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WE LOVE our VeTEArans!

We at The Tea Can Company love our VETS! We honor them this day and everyday for risking their lives to protect and serve our wonderful country.

In honor of Veteran’s Day, we thought we would share a story about a favorite veteran, and his favorite hot beverage. Amanda Greenfield, a writer for the Tea Can Company, shares her memories.

My grandfather was a tea connoisseur. His parents were born in Ireland. When they moved here in the early 1900s, they brought with them many of the old traditions from Kilkenny, including, you guessed it, their love of TEA!

Tea was the cure for everything, he said. He would drink it for headaches, body aches and pains, insomnia and even anxiety. He was in World War II you see, and lived through a time where everything was rationed. All over the world, trading was impacted with some nations being entirely blocked off and destroyed by the Axis Powers. The country that held most of the tea that shipped to the United States was England. Japan and Germany knew this was one of their biggest imports and wanted to disrupt the tea chain. The “Blitz”, or “The bombing of Mincing Lane” was the direct result of their efforts.

According to, “Mincing Lane did not store tea but was the repository for just about all the records of 30 million tonnes of stocks, trades and finances destroyed by the bombing. That is when the government moved into action. Almost all foods and clothing items were rationed; this lasted until 1952, seven years after the war had ended. The weekly allowance was two ounces of butter and cheese, eight of sugar, four of bacon. And two ounces of tea, enough to make three cups a day.”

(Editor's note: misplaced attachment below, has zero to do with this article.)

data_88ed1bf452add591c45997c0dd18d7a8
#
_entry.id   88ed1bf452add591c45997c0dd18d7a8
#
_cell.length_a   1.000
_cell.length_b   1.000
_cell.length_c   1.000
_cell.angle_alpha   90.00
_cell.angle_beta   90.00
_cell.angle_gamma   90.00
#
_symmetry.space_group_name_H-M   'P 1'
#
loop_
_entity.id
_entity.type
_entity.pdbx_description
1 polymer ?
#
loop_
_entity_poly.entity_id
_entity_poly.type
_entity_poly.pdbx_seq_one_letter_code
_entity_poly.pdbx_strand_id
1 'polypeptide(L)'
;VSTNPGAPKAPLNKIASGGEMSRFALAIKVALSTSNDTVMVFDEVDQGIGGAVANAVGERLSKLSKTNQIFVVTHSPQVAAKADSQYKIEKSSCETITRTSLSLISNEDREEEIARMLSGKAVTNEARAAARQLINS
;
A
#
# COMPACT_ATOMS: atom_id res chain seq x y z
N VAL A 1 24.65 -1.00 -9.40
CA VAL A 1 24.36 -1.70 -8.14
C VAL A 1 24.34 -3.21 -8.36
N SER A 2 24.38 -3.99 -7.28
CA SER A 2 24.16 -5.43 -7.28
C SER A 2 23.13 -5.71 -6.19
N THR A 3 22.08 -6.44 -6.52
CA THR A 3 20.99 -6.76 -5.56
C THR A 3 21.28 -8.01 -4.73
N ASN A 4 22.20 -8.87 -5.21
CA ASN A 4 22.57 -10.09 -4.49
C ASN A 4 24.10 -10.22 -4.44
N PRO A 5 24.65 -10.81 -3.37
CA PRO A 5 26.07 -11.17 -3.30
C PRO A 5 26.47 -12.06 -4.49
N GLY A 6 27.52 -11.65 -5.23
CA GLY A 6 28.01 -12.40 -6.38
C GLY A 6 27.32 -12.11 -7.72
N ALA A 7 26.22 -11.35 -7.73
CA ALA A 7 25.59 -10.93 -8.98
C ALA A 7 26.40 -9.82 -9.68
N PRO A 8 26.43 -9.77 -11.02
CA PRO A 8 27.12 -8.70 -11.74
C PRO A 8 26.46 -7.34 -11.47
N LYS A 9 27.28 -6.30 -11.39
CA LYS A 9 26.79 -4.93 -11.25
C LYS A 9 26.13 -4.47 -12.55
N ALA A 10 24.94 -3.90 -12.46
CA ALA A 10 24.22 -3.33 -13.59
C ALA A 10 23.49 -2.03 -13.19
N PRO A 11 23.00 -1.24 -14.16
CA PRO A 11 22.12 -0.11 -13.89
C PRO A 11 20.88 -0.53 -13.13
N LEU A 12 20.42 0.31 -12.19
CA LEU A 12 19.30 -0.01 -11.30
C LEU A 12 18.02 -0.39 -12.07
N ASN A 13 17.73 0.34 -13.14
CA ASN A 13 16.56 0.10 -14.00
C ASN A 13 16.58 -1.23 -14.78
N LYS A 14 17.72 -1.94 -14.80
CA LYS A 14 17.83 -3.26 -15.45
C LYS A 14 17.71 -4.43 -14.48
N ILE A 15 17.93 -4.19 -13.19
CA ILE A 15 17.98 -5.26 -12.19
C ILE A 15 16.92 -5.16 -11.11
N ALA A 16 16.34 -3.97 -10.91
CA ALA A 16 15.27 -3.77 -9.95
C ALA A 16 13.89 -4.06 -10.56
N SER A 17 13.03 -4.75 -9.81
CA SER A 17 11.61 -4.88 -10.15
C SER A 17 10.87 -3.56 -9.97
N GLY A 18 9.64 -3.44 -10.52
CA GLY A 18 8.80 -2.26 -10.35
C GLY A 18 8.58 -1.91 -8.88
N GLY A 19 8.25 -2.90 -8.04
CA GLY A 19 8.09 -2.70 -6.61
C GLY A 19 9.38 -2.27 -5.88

England was able to ration their tea, because, despite the war, continued to buy it. Tea was so important to the English, that Churchill ordered warships to have unlimited amounts of tea. It is often said that he claimed tea more important than ammunition!

American’s, however, weren’t as lucky. My grandfather recalls the days when he couldn’t even get one cup of tea a week. One of his jobs was training bomb smelling dogs to walk the beaches to sniff them out. He would often work 12-15 hour shifts at a time, bone weary and exhausted from long trudges in the deep sand pockets of the Jersey Shores. After his shifts, in order to get warm, he would often drink a hot cup of water, while craving a cup of delicious tea. You see, because of our fight with Japan and having no trade with them or China, Green and Oolong tea’s were non-existent, reverting American’s to drinking black tea only. The shortage of tea coupled with complicated trading routes made it harder for Tea loving American’s to get it.

I often remember sitting with my grandfather, drinking tea in my church clothes on Sundays, so many years after that war had passed. He would always close his eyes after the fist sip, taking in the bountiful goodness of the healing flavor, always grateful that it wasn’t just hot water. He would smile as he drank it, always thankful for the taste of what he called “his boyhood.”

Tea is in our history, in our memories and in our hearts. It is something we can connect the generations through, reaching over impossible divides of time, connecting us all together again as we once were. I know that some of my fondest moments are of drinking tea with him at that old table in my fancy shoes, and I will hold onto those memories forever.

Happy Veteran’s Day to him, and all of those who have served.

We thank you, wholeheartedly, for your service.

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